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The operation began on 20 November, 1953, when three parachute battalions dropped into the Dien Bien Phu basin, which they seized against light opposition. The French quickly built an airstrip and began flying in troops and materiel, including six light tanks transported in Dieces and assembled on the soot. Enaineers constructed a system of defensive strongholds, which Castries named for his mistresses. A stream of VIPs and experts, including senior U.S. military officers, inspected the position and pronounced it sound.
For a time all seemed well, but Navarre had badly underestimated the Vietminh. Within weeks, French forces attempting to move out of the valley met ambushes which became progressively more intense. By February they were confined to the basin. In the meantime the Vietminh had routed the Tai partisans, and the demoralized survivors who straggled in from the north were of little value. Then, on 13 March, the most basic flaw in Navarre's plan became evident when Vietminh artillery opened up from the surrounding hills, immediately closing the airfield. Dien Bien Phu was isolated except for resupply by airdrop. The French gunners were unable to locate the camouflaged communist guns and the artillery commander committed suicide. The outlying positions of Gabrielle, Beatrice and Anne-Marie were quickly overrun and Vietminh sappers began driving trenches toward the central position in a reversion to eighteenth century siege warfare. Supply shortages loomed as communist anti-aircraft guns - another surprise-forced the resupply drops to higher altitudes, littering the valley floor with parachutes and gratuitously supplying the Vietminh.
Having prepared poorly, the French fought well. Castries, psychologically unfit for grinding siege operations, suffered a breakdown, relinquishing defacto command to a cabal of junior paratroop officers. The morale of the Algerian and Moroccan units cracked at the end, but the paratroops, Foreign Legionnaires, tank crews and gunners fought on with skill and tenacity. There was never a shortage of volunteers to parachute into the doomed fortress, including hundreds of Vietnamese, and the one French surprise for the Vietminh was their ability to mount effective counterattacks. As late as 10 April, the French recaptured a key stronghold at the northeast corner of Elaine and there is evidence that the Vietminh suffered a serious crisis of morale. While the issue was not as preordained as is generally supposed, French miscalculation had put the garrison in a position whereby only a miracle could save it ... and, indeed, a "miracle" was proposed in the form of saturation bombing of the Vietminh positions by U.S. air power, an idea seriously considered in President Eisenhower's inner circle. Additional American aid was offered and aircraft deliveries increased sharply in March and April. But it was too little and too late.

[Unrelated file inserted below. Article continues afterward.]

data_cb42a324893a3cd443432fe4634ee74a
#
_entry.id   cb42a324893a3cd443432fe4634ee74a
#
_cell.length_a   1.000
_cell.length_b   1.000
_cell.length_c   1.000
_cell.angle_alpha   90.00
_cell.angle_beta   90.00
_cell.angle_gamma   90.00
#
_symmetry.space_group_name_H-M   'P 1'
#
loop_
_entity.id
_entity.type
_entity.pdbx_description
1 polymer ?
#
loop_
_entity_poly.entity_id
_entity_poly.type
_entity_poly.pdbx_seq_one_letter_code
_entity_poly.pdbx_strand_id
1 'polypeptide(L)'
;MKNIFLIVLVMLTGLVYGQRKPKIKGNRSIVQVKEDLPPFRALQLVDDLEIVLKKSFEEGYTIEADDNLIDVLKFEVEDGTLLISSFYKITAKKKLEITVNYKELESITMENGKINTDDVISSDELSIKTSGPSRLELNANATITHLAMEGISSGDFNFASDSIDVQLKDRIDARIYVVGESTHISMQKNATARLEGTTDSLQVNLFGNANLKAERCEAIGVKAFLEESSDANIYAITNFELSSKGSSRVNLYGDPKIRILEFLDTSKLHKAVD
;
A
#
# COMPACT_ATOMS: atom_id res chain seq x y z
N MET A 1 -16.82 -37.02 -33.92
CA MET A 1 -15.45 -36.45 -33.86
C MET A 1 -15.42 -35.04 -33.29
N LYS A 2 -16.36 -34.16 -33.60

As April slipped away, the Vietminh grip on Dien Bien Phu tightened inexorably. During the night of 6-7 May, 1954, a huge mine pulverized the remains of stronghold Elaine and there was nothing left with which to meet the communist assault. Castries surrendered, and dawn saw Vietminh assault troops waving flags atop his command bunker. Some 7,000 prisoners were marched off to camps in the Bac Viet and northern Annam; nearly half of them were to die en route. France was finished in Vietnam. President Mendes-France entered into negotiations with the Vietminh in Geneva and on July, 1954, at 0343, Geneva time, he signed the accord that marked the formal end of the French phase of the Vietnam War.
In a sense it was a curious accord. Ho did not get all he wanted, nor even all he could have reasonably expected. The French military position was weaker than even the numbers implied, for the losses at Dien Bien Phu included the crème de la crème of the French forces. Vietminh infiltration of the Red River Delta had reached alarming proportions and, as Dien Bien Phu surrendered the main French mobile force in the Central Highlands was being cut to pieces near Pleiku. Yielding to pressure from Soviet Foreign Minister Molotov and his Chinese counter part Choulai, conscious of Soviet and Chinese strategic vulnerabilities and anxious to placate the western democracies, Ho had to be content with the northern half of his country. It was an unstable situation which could not endured.
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